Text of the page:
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The Edge of the Universe

November 3, 2010

Since Hubble's time, distance in the universe has been measured by redshift. Hubble found that the universe is expanding, and the farther out you look, galaxies are receding from the Earth at greater speed. Relativity found a connection between the speed of a light source and the properties of its emitted light. Since the speed of light is a constant, something needs to change, and that something is the wavelength of emitted light. The light emitted by distant galaxies is shifted to longer wavelength. Since longer visible wavelengths are red, this is called redshift. The redshift is measured by a variable z, as follows:
z = (λobserved - λemitted)/λemitted

where λobserved is the observed wavelength of the light and λemitted is the emitted wavelength. Of course, all this depends on the idea that we know the emitted wavelength, but this is easily inferred from the pattern of spectral lines of hydrogen emission.

Observation of cosmologically distant objects is difficult in itself, but the added problem of slicing the light into small bands for spectral analysis makes measurement of z difficult for large values. Fortunately, telescope technology has advanced to the stage at which we now have the Hubble Space Telescope, and what more fitting instrument would there be to identify a candidate galaxy for a measurement that extends the limits of the redshift that Hubble discovered? This was demonstrated in a recent publication in Science of the observation of a galaxy with z = 8.6.[1-5]

Hubble deep field image showing galaxy at z=8.6

Hubble deep field image showing galaxy at z=8.6 (ESA/NASA)

This galaxy, called UDFy-38135539, was one of many galaxies identified by Hubble as having enhanced infrared emission indicative of a distant object.[5,6] The initial identification of the object was done by the Hubble Wide Field Camera 3, an infrared camera.[6] Spectroscopic measurement by the SINFONI spectrograph of the European Southern Observatory's Very Large Telescope in Chile demonstrated a z value of 8.5549 ± 0.0002. which corresponds to a distance of 13.12 billion light-years. This galaxy now holds the record for highest z value and, thereby, the greatest distance from Earth. This galaxy emitted this light when the universe was only 600 million years old, at a time when some of the hydrogen that permeates the universe was still unionized. After the first billion years, radiation stripped all the electrons from hydrogen, and the universe entered its present, transparent state. The previous record-holders were a galaxy at 12.93 billion light-years, and a stellar event known as a gamma-ray burster at 13.09 billion light-years. Actually, no object was seen in the later, just the emitted gamma-ray burst.

Hubble's replacement, the James Webb Space Telescope, which is scheduled to be launched in 2014, will be able to look back to a time at which the universe was just 300 million years old. Galaxies this old will be hard to find, even for the Webb, since few galaxies existed in those early years, and they are expected to be dimmer. The spectrograph of UDFy-38135539 itself required a sixteen hour exposure, and it's conjectured that it was only because of hydrogen ionization by some unseen companion galaxies that it was as bright as it was. Total ionization of hydrogen did not occur until the z ≈ 6 epoch.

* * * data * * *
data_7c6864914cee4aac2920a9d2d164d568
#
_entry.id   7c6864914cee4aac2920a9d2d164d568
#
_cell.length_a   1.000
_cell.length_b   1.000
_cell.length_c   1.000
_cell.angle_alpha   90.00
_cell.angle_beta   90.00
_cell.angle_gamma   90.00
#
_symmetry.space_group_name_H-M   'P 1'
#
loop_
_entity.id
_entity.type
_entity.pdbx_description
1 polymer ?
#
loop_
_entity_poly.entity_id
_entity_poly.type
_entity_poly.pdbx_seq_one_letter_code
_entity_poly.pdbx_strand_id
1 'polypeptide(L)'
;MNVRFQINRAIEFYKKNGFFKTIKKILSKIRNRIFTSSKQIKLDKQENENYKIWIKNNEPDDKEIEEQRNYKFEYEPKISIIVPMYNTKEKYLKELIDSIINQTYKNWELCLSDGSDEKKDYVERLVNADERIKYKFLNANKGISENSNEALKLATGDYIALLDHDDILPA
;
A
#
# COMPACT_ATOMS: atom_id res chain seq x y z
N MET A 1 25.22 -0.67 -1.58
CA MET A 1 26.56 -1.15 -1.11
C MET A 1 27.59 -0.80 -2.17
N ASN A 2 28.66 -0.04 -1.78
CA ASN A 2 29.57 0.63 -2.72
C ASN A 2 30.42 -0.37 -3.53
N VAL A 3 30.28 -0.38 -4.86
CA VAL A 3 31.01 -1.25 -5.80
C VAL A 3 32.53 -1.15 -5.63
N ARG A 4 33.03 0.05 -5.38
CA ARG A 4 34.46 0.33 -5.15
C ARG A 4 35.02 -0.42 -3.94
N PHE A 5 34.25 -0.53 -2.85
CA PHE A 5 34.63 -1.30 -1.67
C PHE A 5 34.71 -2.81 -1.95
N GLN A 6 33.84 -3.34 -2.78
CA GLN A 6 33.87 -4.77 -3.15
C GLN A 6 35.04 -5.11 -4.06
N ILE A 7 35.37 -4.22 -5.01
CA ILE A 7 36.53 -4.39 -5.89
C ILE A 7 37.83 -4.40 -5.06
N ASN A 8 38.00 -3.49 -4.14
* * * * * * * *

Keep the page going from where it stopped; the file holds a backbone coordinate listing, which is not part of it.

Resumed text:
These measurements are not easy. There was an earlier report of an object with a z value of ten, but further work confirmed neither the object nor the redshift.[2] Astronomers now discount this prior claim. The discovery of UDFy-38135539 by Hubble was possible only because of a camera upgrade. The Hubble Wide Field Camera 3 has forty times the sensitivity of the camera it replaced.

While on the topic of the edge of the universe, let me mention a nice science fiction fansite, The Website at the End of the Universe. Each year, they publish a free online calendar featuring vintage cover art from pulp magazines.

IR Image of Messier 81

One of my favorite galaxies, Messier 81, also called M81. This infrared image was taken by the Spitzer Space Telescope (NASA).


  1. M. D. Lehnert, N. P. H. Nesvadba, J.-G. Cuby, A. M. Swinbank, S. Morris, B. Clément, C. J. Evans, M. N. Bremer and S. Basa, "Spectroscopic confirmation of a galaxy at redshift z = 8.6," Nature, vol. 467, no. 7318 (October 21, 2010), pp. 940-942.
  2. Douglas Pierce-Price, "Clearing the Cosmic Fog-The Most Distant Galaxy Ever Measured," European Southern Observatory Press Release eso1041 (October 20, 2010).
  3. Andrew Fazekas, "Universe's Most Distant Object Spotted," National Geographic, October 20, 2010.
  4. Ron Cowen, "New cosmic distance record-holder," Science News, October 20, 2010.
  5. Hubble finds most distant primeval galaxies, ESA/Hubble Science Release heic1001, January 5, 2010.
  6. Hubble Reaches the "Undiscovered Country" of Primeval Galaxies, Space Telescope Science Institute News Release Number STScI-2010-02, January 5, 2010.

Permanent Link to this article

Linked Keywords: Edwin Hubble; universe; redshift; expanding; speed of light; wavelength; galaxies; hydrogen emission; cosmology; telescope; Hubble Space Telescope; Science; infrared; Hubble Wide Field Camera 3; SINFONI spectrograph; European Southern Observatory; Very Large Telescope; light-year; The Website at the End of the Universe; Messier 81; Spitzer Space Telescope.

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